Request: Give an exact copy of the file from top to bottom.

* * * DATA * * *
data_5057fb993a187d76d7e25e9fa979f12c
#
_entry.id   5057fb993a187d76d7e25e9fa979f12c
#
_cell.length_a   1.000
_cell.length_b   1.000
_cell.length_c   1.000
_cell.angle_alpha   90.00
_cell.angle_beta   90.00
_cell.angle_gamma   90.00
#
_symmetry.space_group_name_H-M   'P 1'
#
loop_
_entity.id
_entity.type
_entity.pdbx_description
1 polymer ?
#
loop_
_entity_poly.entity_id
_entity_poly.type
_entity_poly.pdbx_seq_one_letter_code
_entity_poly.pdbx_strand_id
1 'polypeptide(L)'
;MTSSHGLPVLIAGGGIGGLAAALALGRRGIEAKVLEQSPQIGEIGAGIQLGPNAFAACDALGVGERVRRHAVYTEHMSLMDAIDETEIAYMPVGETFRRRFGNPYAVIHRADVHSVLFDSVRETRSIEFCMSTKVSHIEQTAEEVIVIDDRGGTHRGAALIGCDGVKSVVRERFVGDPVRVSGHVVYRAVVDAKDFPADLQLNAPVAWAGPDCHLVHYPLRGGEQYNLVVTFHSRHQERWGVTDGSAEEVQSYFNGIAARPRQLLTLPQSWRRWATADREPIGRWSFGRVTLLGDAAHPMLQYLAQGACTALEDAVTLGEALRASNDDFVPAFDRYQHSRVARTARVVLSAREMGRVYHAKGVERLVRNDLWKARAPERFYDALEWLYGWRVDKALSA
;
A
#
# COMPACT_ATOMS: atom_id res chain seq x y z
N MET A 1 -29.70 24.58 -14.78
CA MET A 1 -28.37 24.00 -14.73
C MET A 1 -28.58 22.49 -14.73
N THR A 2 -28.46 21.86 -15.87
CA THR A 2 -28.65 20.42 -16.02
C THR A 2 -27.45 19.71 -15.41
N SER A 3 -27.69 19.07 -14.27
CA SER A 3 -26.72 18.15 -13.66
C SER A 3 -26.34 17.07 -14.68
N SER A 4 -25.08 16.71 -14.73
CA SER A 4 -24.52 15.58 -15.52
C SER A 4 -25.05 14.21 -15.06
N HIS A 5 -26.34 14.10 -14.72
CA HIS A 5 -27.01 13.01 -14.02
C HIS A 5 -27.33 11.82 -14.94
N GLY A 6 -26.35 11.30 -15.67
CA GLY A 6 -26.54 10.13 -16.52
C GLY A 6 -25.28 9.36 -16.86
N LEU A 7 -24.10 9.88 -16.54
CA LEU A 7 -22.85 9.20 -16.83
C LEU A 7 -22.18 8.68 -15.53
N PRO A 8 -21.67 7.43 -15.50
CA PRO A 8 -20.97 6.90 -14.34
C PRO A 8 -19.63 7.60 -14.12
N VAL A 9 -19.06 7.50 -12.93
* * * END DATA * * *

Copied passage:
data_5057fb993a187d76d7e25e9fa979f12c
#
_entry.id   5057fb993a187d76d7e25e9fa979f12c
#
_cell.length_a   1.000
_cell.length_b   1.000
_cell.length_c   1.000
_cell.angle_alpha   90.00
_cell.angle_beta   90.00
_cell.angle_gamma   90.00
#
_symmetry.space_group_name_H-M   'P 1'
#
loop_
_entity.id
_entity.type
_entity.pdbx_description
1 polymer ?
#
loop_
_entity_poly.entity_id
_entity_poly.type
_entity_poly.pdbx_seq_one_letter_code
_entity_poly.pdbx_strand_id
1 'polypeptide(L)'
;MTSSHGLPVLIAGGGIGGLAAALALGRRGIEAKVLEQSPQIGEIGAGIQLGPNAFAACDALGVGERVRRHAVYTEHMSLMDAIDETEIAYMPVGETFRRRFGNPYAVIHRADVHSVLFDSVRETRSIEFCMSTKVSHIEQTAEEVIVIDDRGGTHRGAALIGCDGVKSVVRERFVGDPVRVSGHVVYRAVVDAKDFPADLQLNAPVAWAGPDCHLVHYPLRGGEQYNLVVTFHSRHQERWGVTDGSAEEVQSYFNGIAARPRQLLTLPQSWRRWATADREPIGRWSFGRVTLLGDAAHPMLQYLAQGACTALEDAVTLGEALRASNDDFVPAFDRYQHSRVARTARVVLSAREMGRVYHAKGVERLVRNDLWKARAPERFYDALEWLYGWRVDKALSA
;
A
#
# COMPACT_ATOMS: atom_id res chain seq x y z
N MET A 1 -29.70 24.58 -14.78
CA MET A 1 -28.37 24.00 -14.73
C MET A 1 -28.58 22.49 -14.73
N THR A 2 -28.46 21.86 -15.87
CA THR A 2 -28.65 20.42 -16.02
C THR A 2 -27.45 19.71 -15.41
N SER A 3 -27.69 19.07 -14.27
CA SER A 3 -26.72 18.15 -13.66
C SER A 3 -26.34 17.07 -14.68
N SER A 4 -25.08 16.71 -14.73
CA SER A 4 -24.52 15.58 -15.52
C SER A 4 -25.05 14.21 -15.06
N HIS A 5 -26.34 14.10 -14.72
CA HIS A 5 -27.01 13.01 -14.02
C HIS A 5 -27.33 11.82 -14.94
N GLY A 6 -26.35 11.30 -15.67
CA GLY A 6 -26.54 10.13 -16.52
C GLY A 6 -25.28 9.36 -16.86
N LEU A 7 -24.10 9.88 -16.54
CA LEU A 7 -22.85 9.20 -16.83
C LEU A 7 -22.18 8.68 -15.53
N PRO A 8 -21.67 7.43 -15.50
CA PRO A 8 -20.97 6.90 -14.34
C PRO A 8 -19.63 7.60 -14.12
N VAL A 9 -19.06 7.50 -12.93